James Murdoch, the son of Fox News founder and executive chairman Rupert Murdoch, revealed to the New Yorker that he does not share many of the views advanced by the opinion arm of the right-leaning station.
“There are views I really disagree with on Fox,” Murdoch said in an interview with Jane Mayer.
That being said, Murdoch emphasized that his earlier comment about how “the connective tissue of our society is being manipulated to make us fight with each other, making us the worst versions of ourselves” should not be “cast . . . as some reaction to” his views of the Fox News opinion section.
Mayer depicts the younger Murdoch as claiming indifference to the future of his father’s company, insisting that he has not watched “Succession,” an HBO series about a family fighting for control of a patriarch’s media empire; “Ink,” a Broadway play about the Sun, a London tabloid owned by his father; or “The Loudest Voice,” a Showtime limited series about the disgraced former Fox News CEO Roger Ailes.
At the same time, Murdoch is shown to have championed political causes that are clearly at odds with the Fox News agenda, from donating to the Democratic presidential campaigns of former Colorado Gov. John Hickenlooper and South Bend Mayor Pete Buttigieg, whom he described as having “an extraordinary mind,” to supporting a program at the Center for New American Security which aims to fight disinformation and electoral interference. That last cause goes goes against the grain of the Fox News agenda, which often downplays Russia’s role in meddling in the 2016 presidential election, as well as Russian President Vladimir Putin’s larger illiberal geopolitical agenda. Murdoch has also backed nonprofit groups that attempt to make it easier to vote and protect voting rights, although he argued that this “is not just a Trumpian problem. Generally, Western liberalism is up against an enormous amount of opposition everywhere.”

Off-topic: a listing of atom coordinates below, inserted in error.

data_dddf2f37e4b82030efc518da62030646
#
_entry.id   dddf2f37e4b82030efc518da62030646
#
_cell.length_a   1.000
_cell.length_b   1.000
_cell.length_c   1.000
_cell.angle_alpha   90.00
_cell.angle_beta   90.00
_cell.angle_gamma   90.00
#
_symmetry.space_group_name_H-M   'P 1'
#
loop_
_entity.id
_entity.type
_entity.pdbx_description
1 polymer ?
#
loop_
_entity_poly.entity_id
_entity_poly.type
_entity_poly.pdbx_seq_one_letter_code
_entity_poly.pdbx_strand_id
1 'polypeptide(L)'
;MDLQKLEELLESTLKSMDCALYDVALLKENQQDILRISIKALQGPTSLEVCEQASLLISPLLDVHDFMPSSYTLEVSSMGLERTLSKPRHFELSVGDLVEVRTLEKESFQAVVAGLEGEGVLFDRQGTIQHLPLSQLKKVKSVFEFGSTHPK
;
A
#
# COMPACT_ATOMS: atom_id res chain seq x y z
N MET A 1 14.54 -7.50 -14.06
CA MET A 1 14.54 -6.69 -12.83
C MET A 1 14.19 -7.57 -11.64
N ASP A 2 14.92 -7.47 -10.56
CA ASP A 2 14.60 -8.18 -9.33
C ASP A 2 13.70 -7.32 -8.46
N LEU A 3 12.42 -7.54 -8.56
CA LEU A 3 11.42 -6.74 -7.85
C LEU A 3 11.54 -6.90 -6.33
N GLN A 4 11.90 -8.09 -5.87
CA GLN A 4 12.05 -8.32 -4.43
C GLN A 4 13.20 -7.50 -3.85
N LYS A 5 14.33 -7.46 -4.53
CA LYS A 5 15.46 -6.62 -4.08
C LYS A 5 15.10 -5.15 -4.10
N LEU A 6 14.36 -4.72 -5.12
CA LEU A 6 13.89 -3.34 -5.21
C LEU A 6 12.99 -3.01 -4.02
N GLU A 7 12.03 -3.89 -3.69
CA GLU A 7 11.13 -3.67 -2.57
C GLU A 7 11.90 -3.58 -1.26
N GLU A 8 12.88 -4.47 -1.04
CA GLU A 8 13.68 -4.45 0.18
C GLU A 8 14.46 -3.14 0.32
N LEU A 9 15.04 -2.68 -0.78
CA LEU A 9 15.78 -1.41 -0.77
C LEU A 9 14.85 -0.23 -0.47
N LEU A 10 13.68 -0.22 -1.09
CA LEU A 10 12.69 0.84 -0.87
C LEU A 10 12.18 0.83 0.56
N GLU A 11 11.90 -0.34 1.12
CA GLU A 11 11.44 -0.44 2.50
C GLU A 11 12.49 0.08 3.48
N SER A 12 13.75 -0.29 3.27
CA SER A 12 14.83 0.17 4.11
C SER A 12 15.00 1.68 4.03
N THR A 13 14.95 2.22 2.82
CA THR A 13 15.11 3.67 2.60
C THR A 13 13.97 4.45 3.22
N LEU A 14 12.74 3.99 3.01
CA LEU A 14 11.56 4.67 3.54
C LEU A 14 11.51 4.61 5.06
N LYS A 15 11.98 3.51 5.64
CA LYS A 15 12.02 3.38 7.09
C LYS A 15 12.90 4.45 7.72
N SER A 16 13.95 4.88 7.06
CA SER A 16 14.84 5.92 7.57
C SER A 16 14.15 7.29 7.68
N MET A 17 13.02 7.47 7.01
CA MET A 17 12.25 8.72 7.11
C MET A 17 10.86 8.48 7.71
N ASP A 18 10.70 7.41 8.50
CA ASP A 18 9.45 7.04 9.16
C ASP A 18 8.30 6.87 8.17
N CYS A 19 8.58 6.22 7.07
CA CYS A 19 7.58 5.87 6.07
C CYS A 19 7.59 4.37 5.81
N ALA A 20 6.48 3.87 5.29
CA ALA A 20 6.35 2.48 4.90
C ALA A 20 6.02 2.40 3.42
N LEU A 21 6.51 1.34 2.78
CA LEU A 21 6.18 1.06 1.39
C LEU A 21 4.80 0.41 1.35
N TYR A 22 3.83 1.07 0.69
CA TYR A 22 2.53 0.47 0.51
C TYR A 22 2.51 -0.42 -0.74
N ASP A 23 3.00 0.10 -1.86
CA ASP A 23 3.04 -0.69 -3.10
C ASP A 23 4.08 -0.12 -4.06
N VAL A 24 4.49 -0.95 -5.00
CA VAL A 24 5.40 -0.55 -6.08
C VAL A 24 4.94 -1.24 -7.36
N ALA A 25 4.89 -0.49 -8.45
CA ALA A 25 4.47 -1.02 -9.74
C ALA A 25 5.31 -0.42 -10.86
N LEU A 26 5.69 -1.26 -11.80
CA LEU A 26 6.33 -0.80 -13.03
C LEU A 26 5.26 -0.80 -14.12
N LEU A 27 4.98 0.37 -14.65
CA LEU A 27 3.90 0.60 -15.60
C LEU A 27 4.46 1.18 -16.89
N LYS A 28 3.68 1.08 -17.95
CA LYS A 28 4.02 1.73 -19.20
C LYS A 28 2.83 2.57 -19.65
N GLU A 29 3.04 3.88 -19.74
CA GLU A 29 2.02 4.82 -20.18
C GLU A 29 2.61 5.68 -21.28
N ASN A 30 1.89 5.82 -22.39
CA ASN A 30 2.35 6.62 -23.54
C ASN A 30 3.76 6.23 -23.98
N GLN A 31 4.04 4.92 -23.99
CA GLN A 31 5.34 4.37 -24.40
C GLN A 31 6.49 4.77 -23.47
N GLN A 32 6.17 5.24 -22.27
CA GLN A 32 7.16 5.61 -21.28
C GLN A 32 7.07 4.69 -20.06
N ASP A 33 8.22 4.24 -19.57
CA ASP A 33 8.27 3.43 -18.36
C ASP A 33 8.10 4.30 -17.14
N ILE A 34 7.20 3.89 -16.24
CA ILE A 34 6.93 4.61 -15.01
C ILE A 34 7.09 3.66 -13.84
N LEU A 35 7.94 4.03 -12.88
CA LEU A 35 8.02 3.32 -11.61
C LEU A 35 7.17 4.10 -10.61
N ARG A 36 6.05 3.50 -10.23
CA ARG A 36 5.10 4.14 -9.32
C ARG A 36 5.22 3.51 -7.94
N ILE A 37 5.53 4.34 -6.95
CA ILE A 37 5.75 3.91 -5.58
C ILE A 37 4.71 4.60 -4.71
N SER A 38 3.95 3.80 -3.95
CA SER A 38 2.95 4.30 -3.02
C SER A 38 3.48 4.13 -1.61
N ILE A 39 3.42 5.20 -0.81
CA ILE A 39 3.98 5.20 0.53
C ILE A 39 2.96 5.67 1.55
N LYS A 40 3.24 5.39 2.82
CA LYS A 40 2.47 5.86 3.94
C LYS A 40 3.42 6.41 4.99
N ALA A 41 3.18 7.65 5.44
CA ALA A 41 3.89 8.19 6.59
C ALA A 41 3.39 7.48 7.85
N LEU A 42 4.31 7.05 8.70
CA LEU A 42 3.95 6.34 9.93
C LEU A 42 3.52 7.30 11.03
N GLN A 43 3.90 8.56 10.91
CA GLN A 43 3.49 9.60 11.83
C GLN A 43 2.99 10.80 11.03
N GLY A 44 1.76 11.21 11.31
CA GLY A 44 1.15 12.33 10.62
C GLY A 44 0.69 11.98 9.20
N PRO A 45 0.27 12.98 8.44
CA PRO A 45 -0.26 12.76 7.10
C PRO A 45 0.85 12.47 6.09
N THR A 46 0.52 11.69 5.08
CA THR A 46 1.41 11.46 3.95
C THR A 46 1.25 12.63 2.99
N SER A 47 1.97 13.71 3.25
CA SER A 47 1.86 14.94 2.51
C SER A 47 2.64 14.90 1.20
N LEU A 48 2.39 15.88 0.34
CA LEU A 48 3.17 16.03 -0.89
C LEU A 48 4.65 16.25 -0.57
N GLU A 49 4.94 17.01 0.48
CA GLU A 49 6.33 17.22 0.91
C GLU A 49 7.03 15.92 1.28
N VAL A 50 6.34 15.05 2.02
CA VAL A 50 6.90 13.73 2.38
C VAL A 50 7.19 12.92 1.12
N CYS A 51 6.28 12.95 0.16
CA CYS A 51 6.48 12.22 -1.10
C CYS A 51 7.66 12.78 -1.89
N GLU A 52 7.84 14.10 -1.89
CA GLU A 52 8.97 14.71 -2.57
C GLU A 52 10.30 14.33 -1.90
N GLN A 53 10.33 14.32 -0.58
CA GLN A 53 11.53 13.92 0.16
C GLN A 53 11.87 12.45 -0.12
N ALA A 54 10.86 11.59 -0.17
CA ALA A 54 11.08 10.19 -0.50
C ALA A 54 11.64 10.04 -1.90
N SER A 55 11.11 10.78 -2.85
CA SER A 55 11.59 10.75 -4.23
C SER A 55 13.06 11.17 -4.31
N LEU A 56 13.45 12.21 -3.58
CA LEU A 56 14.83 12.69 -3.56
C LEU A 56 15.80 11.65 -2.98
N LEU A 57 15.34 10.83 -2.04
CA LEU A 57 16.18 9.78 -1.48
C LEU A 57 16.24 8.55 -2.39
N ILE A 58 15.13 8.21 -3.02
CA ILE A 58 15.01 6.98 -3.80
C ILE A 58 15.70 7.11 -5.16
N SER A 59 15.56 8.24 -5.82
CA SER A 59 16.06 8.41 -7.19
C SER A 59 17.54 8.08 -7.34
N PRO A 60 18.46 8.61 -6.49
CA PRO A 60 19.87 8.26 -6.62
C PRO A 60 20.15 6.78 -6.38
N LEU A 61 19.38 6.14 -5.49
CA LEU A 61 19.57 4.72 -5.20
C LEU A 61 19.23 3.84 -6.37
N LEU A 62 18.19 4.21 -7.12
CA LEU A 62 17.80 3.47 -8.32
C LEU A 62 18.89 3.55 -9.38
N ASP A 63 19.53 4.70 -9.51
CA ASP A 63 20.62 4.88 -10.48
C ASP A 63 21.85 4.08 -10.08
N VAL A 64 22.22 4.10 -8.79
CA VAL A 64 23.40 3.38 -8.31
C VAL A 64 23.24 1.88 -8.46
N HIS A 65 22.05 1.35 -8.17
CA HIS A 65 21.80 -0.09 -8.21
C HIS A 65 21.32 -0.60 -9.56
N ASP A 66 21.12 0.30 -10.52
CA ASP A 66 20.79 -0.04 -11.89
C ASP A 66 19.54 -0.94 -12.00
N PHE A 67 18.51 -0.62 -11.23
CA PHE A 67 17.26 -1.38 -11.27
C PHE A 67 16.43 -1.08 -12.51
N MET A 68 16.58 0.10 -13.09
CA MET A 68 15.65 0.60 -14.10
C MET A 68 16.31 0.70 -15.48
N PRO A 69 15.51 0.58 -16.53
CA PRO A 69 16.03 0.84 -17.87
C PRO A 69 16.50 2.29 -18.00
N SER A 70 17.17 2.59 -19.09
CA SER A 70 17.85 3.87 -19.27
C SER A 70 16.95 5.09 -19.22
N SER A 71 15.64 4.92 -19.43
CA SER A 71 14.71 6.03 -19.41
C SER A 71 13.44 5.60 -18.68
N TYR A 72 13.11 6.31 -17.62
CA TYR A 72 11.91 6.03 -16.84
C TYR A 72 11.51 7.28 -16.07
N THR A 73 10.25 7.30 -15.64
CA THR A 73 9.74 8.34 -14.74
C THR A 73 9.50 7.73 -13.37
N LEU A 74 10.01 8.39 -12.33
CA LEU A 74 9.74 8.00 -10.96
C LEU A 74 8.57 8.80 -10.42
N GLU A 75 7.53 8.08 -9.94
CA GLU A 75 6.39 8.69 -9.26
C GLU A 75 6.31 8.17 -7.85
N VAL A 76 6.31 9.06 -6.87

In terms of his relationship with his father, James Murdoch said that while they had seen each other recently, “there are periods of time when we do not” talk.
Fox News has attempted to shed its image of being a right-wing network in recent years, despite a number of reports of coziness between the cable channel and the Trump administration. Chief among them is the president’s not-so-secret bromance with primetime anchor Sean Hannity, which is reportedly maintained by virtue of late-night phone calls that hit the White House switchboard after Hannity’s 9 p.m. ET broadcast ends. Albeit the duo is said to be be known to chat “multiple” times a day.
Speaking to Salon in January, Fox News anchor Bret Baier said that “when it comes to the news side of FNC, it’s sometimes tough for some people who don’t watch Fox to realize there is an opinion side and a news side of the house. So when it takes me 592 days to get President Trump to sit for an interview and a little longer for Chris Wallace, some people just paint with a broad brush and lump us all together. The president has appeared frequently on many of our opinion shows.”